Friday, May 07, 2010

How to Think Clearly with Emotions

This article continues the series examining clear thinking and explores how emotions distract us from our purpose.

This story is an example of how emotions can effect people at work. I was having trouble with a colleague at work, we were constantly conflicting and it was preventing us from doing our work.

At work I work with Joe, he is bossy. Joe is always telling me what to do. It makes me angry, and I will always tell him to mind his own business. This is always leads to arguments.

After looking at this situation with a clear mind, I noticed my emotions; anger was my first response. The anger was distracting me from thinking about what I said. To stop the arguing I needed a better emotional response.

At work, I used to think Joe was bossy. It would upset me that Joe was always telling me what to do. Getting upset was my first response. Now I don’t get upset, there is no need; I accept his comments as instruction. If Joe’s instruction is inappropriate, I let him know without anger. By removing anger from my response, disagreements don’t escalate into arguments. Differences are discussed and settled.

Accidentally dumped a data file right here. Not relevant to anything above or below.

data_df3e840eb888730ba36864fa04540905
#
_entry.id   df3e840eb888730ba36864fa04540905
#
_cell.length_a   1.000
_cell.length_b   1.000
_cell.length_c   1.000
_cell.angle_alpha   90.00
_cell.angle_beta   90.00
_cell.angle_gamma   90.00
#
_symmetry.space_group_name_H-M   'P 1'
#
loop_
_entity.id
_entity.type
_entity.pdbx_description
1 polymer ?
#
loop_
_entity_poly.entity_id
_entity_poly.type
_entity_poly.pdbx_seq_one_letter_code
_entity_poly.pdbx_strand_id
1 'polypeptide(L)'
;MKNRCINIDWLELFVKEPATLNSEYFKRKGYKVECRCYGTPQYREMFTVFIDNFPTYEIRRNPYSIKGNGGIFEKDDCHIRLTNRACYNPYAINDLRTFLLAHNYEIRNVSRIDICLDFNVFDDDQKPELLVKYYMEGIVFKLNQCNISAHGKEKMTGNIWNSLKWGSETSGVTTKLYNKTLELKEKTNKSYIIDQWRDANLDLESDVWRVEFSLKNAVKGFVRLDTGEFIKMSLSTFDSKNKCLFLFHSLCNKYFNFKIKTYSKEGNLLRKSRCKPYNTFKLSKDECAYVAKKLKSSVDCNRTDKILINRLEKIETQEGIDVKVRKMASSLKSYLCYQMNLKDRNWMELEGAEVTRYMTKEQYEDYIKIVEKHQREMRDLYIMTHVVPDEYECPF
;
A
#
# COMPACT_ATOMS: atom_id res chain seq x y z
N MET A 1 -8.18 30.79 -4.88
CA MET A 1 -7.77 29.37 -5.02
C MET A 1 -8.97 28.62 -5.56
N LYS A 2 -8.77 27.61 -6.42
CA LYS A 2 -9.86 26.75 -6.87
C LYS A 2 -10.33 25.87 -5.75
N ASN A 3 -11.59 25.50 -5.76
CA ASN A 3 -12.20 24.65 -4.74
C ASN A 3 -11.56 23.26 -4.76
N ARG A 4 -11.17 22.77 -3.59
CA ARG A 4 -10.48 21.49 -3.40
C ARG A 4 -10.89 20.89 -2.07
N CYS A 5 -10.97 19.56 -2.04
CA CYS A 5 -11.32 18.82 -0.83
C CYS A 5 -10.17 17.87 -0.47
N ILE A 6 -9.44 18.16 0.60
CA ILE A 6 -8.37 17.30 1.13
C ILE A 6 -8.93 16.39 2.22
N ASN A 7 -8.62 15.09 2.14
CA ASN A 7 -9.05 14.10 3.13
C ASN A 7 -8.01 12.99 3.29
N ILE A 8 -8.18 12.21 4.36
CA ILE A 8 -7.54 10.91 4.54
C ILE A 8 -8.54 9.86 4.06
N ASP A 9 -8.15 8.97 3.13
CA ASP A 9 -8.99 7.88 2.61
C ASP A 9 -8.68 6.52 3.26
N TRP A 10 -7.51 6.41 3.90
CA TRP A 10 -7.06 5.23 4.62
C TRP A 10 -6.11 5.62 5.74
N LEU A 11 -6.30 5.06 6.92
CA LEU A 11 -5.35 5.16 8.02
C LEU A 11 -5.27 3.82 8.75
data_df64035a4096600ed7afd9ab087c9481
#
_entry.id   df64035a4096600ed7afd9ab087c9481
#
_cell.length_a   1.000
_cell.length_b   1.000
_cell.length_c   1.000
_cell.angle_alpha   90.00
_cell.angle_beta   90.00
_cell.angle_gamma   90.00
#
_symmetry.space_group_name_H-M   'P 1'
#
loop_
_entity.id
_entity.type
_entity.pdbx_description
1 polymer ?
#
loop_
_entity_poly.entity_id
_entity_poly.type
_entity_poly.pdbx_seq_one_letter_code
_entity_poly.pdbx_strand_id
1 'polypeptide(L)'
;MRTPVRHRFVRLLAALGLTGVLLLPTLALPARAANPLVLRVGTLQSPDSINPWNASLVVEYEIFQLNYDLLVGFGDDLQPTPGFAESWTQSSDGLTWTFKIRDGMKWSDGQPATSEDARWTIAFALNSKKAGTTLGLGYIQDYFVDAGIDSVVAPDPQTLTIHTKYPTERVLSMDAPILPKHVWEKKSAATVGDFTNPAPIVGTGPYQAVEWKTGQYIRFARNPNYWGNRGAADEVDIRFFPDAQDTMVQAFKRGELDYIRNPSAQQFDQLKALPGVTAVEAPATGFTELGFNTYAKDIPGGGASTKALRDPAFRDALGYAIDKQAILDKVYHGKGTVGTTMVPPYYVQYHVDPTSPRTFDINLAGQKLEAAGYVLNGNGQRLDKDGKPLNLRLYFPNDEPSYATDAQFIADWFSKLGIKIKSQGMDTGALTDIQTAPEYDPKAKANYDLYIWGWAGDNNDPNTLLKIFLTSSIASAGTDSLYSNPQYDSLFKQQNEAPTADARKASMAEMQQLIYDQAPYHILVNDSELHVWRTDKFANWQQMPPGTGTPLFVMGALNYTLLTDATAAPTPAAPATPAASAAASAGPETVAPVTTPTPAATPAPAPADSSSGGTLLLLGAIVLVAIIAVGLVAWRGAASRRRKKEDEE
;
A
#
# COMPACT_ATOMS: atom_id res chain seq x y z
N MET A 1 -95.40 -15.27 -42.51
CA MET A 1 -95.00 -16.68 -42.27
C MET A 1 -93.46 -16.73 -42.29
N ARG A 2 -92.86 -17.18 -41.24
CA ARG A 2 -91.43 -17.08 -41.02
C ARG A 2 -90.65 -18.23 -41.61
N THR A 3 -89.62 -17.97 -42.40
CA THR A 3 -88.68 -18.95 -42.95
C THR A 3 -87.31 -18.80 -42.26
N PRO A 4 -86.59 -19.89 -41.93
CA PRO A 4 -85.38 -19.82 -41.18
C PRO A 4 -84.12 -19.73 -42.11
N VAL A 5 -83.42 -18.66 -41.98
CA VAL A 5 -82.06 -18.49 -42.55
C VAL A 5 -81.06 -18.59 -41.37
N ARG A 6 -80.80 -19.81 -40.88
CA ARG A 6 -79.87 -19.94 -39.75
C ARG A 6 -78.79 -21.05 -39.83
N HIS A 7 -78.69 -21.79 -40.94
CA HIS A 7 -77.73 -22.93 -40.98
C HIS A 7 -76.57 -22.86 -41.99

Changing a Problem into a Solution.

Try to focus the mind more on what is and less on what isn't. Recognise the difference between your reaction and actual events. What really happened and where should your energy be focused?

  • Take responsibility for the situation.
  • Remove anger from the response.
  • Change perspective.

Sometimes the problem is a persons first emotional response. By being aware of your emotions they can be altered to suit the moment.

A person thinking clearly takes responsibility for their thoughts, emotions and actions. This means:

  • Nobody can make a person angry; the person chooses to be angry. There is less conflict when anger is removed, because the fight response isn’t triggered. Try to steer the conversation away from anger.
  • Nobody tells a person what to do; people choose their response and should accept responsibility for their reaction.
  • All choices have an outcome; smart people control their reaction for the best outcome.


The mind is magic, it sees what we want it to see. Owning the thoughts in your head is the first step to happiness. The emotions we have, has a way of colouring our thoughts; bad feelings come from bad thoughts.

By developing good language skills, people can alter the reaction. If you describe events negatively it will bring to mind bad feelings; how we interpret events define them. If we are strong minded our reply won't be controlled by emotions. Power comes from the ability to be in control of your mind.

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